The Tamarind Seed is an espionage thriller. The plot is quite involved but seemed a bit too full of contrivances to really be taken as seriously as it wanted to be. The pacing was a bit problematic too - it just dragged on too slowly in parts. The final plot twist was utterly predictable, though kind of in a good way (you’ll see what I mean). The music was rather repetitive and thus mildly annoying rather than atmospheric. However, there were good aspects to it, and overall I did enjoy it. It focused more on the human element than many espionage movies do, which is good. Julie Andrews and Omar Sharif played their parts well, and there was a good supporting cast including Anthony Quayle (head of MI6) and Sylvia Sims. The main characters were quite interesting, though I never felt that the movie really delved beneath the surfaces of their characters. It might have worked better if it had taken itself a little less seriously - director Blake Edwards seems less at ease with this serious style of film, though it is still a creditable attempt (perhaps he is a victim of his own success in this regard). There were some decent action scenes and some intriguing moments, just too much not-very-much-going-on situations in between. Overall it did help the movie that both Andrews and Sharif have such a screen presence, though their characters did seem to lack a certain chemistry together. Overall The Tamarind Seed is a movie worth watching, but is a bit too slow-going to be truly great. (CD)

My judgement: **1/2 out of 4 stars

Saturday, 24 October 2009

Match Point

Movie Review: Match Point

Year of Release: 2005
Country of Origin: UK, USA, Ireland, Russia
Director: Woody Allen
Cast: Scarlett Johansson, Jonathan Rhys-Meyers, Emily Mortimer, Matthew Goode

Plot outline: At a turning point in his life, a former tennis pro falls for a femme-fatale who happens to be dating his friend and soon-to-be brother-in-law (IMDb).

Match Point is a surprising deviation from Woody Allen’s previous efforts. It’s more classic Hitchcock than Allen, which is in many ways refreshing. Allen’s work in recent years has left fans wanting better. If nothing else, Match Point proves that he is back on track. His screenplay flows quickly and flawlessly for the first two thirds, spoiled only by a slightly overblown, plot hole-filled ending that could leave moviegoers unsatisfied. Overall, though, his authentic dialogue and thoroughly developed characters more than make up for any shortcomings the last third may present. He does an excellent job saying what needs to be said and nothing more, crafting more of an implied back-story rather than spelling out every little detail. This helps move the story along swiftly. Jonathan Rhys-Meyers has a ton of film credits, but he has never really been able to break out as a star. Match Point is his first real chance to show what he can do on a big stage. His character is a fish out of water, forced to weigh the merits of being happy in love with the lifestyle benefits of sticking with his high-class contacts. He doesn’t want to leave his secure life, but does he really want to be miserable and bored for the rest of his life? Rhys-Meyers does an outstanding job conveying Chris’ internal struggle as he tries to figure out a resolution to the problem. This is why we relate to the character instead of just thinking he’s a lowlife. Personally, I don’t get the love for Scarlett Johansson. Yes, she’s gorgeous, but the girl has a hard time acting. It’s not that she does a horrific job; it’s just that she’s clearly the weakest link of the four main players. Yet, she seems to be getting all the awards attention. Emily Mortimer’s work as Chloe - the longing wife who has no idea about her husband’s indiscretions - is much more convincing and worthy of attention. Compared to Allen’s more recent movies, Match Point is a masterpiece. Overall, though, it’s simply a solid movie. The drama is tense and the story of obsession, fate and luck is a convincing one. (BS)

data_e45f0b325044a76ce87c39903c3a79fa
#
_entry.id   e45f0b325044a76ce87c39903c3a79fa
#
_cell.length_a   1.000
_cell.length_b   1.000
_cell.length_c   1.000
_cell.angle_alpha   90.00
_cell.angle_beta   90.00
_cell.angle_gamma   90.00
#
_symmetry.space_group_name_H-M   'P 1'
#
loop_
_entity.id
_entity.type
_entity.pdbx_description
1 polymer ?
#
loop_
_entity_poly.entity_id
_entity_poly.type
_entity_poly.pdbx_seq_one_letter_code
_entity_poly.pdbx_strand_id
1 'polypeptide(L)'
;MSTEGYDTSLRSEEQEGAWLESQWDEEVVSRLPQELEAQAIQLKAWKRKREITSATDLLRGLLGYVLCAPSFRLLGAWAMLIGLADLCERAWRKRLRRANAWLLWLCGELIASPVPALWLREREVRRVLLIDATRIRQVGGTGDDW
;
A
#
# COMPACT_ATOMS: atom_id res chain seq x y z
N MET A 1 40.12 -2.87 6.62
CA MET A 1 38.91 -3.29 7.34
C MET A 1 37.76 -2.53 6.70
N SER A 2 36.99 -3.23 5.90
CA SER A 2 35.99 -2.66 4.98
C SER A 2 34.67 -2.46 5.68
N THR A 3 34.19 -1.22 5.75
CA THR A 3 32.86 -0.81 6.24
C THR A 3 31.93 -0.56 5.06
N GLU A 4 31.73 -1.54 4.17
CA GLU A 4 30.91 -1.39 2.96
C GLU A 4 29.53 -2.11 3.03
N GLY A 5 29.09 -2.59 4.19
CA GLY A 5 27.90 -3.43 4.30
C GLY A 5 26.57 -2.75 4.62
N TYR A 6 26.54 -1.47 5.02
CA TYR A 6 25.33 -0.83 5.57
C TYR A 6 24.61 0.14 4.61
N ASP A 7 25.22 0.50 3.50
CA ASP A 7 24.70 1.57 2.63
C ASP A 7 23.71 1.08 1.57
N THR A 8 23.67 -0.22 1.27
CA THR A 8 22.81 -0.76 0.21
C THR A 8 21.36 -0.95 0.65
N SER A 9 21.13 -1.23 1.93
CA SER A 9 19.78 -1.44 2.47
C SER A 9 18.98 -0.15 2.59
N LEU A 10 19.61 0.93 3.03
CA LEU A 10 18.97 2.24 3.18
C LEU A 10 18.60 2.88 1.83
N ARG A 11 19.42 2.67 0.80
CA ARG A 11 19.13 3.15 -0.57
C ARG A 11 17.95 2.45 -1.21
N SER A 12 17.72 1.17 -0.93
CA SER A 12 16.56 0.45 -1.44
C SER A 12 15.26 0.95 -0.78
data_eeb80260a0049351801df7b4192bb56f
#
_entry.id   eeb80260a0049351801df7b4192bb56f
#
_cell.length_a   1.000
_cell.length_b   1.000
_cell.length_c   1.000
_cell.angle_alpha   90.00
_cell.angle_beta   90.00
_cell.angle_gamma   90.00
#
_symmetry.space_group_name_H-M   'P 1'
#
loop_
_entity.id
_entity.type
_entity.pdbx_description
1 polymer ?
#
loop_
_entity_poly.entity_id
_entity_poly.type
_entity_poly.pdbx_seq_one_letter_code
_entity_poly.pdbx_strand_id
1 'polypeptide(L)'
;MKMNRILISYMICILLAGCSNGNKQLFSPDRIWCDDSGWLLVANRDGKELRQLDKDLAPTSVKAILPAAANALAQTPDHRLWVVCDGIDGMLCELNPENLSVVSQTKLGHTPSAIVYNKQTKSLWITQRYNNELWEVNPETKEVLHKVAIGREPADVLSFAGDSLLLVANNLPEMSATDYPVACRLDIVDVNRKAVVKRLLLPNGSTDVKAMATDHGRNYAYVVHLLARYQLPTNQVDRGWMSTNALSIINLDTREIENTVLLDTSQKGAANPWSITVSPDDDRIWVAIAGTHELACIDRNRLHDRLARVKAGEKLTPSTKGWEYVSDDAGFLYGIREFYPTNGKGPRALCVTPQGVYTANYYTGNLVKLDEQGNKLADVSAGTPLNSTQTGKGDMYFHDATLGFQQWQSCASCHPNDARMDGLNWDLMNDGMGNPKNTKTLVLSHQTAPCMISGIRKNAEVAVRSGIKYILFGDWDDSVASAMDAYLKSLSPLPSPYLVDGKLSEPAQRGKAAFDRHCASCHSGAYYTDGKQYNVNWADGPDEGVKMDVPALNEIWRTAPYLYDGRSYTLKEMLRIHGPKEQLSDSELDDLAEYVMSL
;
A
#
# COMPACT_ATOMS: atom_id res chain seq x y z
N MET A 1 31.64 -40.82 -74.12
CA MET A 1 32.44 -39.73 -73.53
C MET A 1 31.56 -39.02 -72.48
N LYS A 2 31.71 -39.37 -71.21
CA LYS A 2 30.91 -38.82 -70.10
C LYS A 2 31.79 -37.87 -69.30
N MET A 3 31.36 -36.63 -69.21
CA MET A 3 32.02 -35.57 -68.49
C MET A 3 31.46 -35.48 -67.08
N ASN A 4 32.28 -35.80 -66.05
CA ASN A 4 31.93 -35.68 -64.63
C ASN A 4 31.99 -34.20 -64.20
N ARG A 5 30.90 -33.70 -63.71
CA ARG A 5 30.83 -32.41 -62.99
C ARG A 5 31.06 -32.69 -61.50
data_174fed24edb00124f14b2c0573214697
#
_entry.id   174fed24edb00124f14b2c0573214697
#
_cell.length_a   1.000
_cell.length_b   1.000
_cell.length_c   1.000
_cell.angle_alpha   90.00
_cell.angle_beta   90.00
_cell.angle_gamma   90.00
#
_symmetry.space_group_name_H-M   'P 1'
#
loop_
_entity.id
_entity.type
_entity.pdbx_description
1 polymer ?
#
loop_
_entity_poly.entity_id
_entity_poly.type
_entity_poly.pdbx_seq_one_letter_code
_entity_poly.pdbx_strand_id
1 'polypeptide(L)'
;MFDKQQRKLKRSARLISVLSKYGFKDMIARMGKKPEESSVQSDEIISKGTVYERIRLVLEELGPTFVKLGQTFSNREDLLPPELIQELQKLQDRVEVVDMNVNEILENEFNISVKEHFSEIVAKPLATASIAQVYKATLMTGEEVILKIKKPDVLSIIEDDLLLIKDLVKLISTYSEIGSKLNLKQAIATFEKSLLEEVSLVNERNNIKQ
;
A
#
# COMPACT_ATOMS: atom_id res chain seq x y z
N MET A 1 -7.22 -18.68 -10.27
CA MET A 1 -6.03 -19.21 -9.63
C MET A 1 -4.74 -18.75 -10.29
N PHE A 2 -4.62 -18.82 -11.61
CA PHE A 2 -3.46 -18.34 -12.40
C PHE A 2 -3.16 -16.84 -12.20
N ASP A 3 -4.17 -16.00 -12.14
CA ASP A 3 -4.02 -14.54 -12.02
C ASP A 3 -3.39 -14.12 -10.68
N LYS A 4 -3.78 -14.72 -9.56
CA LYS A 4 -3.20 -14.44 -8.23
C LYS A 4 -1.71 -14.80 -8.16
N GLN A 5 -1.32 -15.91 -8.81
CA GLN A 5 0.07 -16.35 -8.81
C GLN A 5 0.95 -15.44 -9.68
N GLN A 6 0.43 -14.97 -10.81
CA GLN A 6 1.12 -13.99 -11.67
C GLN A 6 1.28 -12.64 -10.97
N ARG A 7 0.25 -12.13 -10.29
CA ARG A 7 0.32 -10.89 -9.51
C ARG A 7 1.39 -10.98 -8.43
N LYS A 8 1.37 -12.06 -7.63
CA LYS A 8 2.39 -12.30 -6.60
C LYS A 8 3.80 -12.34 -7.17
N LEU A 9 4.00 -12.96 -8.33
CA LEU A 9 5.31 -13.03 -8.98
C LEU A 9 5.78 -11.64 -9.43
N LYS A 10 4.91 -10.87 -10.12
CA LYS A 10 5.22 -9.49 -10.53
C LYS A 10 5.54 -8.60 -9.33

My judgement: *** out of 4 stars

Friday, 23 October 2009

Eyes Wide Shut

Movie Review: Eyes Wide Shut

Year of Release: 1999
Country of Origin: UK, USA
Director: Stanley Kubrick
Cast: Tom Cruise, Nicole Kidman, Sydney Pollack, Todd Field

Plot outline: Consumed by betrayal and jealousy, a wealthy Manhattan doctor becomes entangled in sexual adventures when his wife admits to having sexual fantasies about another man (IMDb).

Eyes Wide Shut quickly developed a strong following, mostly from admirers of legendary director Stanley Kubrick. The movie is less popular, however, than several of Kubrick's later movies, e.g. A Clockwork Orange, Full Metal Jacket, and The Shining. Loosely based on the 1926 novel "